This 2001 911 Turbo up for sale in Connecticut is a black on black example with with just over 87,000 miles. It has some cool options like a full carbon fiber trim kit, crests in the headrests, and navigation. However, it is much less than the usually floor that these usually trades hands at. There is always a catch.

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2018 Porsche 911 GT3

Give me crazy options, or give me death!

That isn’t what Patrick Henry said during a speech he made to the Second Virginia Convention in 1775. It is however something I would say to a group of strangers on the internet when looking at Porsches. This 2018 Porsche 911 GT3 up for sale in Southern California isn’t your typical 991.2 GT3. I know saying a “typical 991.2 GT3” is a little bit of an oxymoron, but seeing the options on this car, you might understand what I mean. Not only is it finished in paint-to-sample Agate Gray, but the full bucket seats are finished in burgundy leather with hounds tooth inserts. It doesn’t stop there either.

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2012 Porsche 911

For a much love as I give all the Porsche GT and Turbo cars, very rarely do I look at the standard 911 Carrera. Rightfully so as those headline-capturing GT and Turbo cars can basically go toe-to-toe with any car in the world and hold their own, but that certainly doesn’t make the base 911 any less good. This is especially true on the 991 chassis. The lowly base 911 is hardly that. It came in at a respectable 350 horsepower and a choice between the 7-speed PDK gearbox or a 7-speed traditional manual transaxle that was a world-first at the time. A 0-60 run needed just 4.4 seconds and this all could be done in a package tame enough to drive 365 days a year with no fuss. The price wasn’t cheap however as the base 991 started at $83,000. I wish I could put “started” in size 84 font as stuff you think would be standard can easily tack on another $10,000 without even realizing it. Got to have those 14-way sport seats, after all.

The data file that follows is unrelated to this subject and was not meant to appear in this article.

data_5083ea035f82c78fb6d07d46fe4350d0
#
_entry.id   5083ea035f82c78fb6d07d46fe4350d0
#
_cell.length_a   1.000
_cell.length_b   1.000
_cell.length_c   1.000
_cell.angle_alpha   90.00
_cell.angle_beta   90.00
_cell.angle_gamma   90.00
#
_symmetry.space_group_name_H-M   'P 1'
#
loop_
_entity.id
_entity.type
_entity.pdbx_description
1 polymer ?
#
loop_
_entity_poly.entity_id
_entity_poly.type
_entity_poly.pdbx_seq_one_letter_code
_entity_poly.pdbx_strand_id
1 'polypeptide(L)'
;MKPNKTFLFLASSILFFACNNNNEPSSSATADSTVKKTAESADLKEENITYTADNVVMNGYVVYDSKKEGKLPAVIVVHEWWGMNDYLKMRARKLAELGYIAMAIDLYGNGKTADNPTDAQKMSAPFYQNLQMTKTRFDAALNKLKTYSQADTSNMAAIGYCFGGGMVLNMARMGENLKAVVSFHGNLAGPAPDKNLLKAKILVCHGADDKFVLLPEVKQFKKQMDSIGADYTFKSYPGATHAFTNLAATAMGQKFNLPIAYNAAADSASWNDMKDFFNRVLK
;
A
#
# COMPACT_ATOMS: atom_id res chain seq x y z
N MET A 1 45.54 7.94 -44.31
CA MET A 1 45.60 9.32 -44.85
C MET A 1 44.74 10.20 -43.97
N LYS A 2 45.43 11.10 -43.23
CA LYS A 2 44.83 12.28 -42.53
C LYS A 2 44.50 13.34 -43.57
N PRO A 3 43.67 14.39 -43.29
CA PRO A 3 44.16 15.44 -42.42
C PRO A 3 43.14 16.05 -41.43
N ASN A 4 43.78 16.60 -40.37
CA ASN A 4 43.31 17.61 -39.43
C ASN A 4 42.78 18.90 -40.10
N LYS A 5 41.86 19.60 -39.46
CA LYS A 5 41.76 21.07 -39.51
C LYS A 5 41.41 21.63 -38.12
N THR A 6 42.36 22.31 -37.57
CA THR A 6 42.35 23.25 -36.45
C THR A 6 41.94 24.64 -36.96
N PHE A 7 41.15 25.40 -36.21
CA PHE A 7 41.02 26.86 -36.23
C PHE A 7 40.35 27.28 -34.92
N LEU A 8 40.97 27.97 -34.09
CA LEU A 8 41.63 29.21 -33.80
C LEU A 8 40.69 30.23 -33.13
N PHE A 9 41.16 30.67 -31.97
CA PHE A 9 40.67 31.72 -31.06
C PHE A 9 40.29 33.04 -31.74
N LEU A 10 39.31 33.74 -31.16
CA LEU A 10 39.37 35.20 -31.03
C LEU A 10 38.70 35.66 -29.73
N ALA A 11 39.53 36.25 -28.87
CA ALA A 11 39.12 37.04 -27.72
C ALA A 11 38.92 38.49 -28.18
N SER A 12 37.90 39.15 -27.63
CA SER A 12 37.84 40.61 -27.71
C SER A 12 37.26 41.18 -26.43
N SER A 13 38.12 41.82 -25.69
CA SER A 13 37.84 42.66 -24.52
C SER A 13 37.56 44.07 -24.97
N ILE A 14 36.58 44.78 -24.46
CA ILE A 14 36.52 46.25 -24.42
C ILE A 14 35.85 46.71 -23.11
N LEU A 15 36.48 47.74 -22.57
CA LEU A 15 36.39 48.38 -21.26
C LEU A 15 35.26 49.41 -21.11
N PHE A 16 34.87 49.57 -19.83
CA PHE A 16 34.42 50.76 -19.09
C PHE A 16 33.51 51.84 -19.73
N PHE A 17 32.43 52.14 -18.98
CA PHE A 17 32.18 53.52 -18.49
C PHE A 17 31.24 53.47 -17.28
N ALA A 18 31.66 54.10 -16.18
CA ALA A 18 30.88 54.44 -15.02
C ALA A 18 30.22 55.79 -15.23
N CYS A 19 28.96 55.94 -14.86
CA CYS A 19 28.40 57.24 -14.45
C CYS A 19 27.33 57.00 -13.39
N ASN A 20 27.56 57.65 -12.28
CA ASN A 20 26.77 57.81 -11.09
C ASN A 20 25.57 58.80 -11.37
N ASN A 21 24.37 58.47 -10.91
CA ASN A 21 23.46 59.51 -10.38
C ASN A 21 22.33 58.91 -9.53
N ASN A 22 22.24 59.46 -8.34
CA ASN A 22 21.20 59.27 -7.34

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1997 Porsche 911 Carrera 4S

You can file this one under the “strange but true” category. This 1997 Porsche 911 C4S is finished in paint-to-sample yellow. However, this isn’t just any yellow. This is literally Ferrari yellow. It says “Ferrari” right on the door jam sticker. Ferrari’s name for the color is Giallo Modena¬†because they are Italians, but Porsche calls this Ferrari-Gelb. (Literally Ferrari-Yellow) I would of loved to have heard the conversation in Stuttgart when the buyer asked for a paint to sample in a car literally from a competing brand. My guess is this was a very important person who spent a lot of money with Porsche over the years because Porsche doesn’t exactly bend over backwards for anyone off the street and they certainly don’t do it for less than those giant bags with ‘$‘ on the side of them. Given the paint to sample, you would be correct to guess this one also has some other cool little touches.

CLICK FOR DETAILS: 1997 Porsche 911 Carrera 4S at Klassik Sportwagen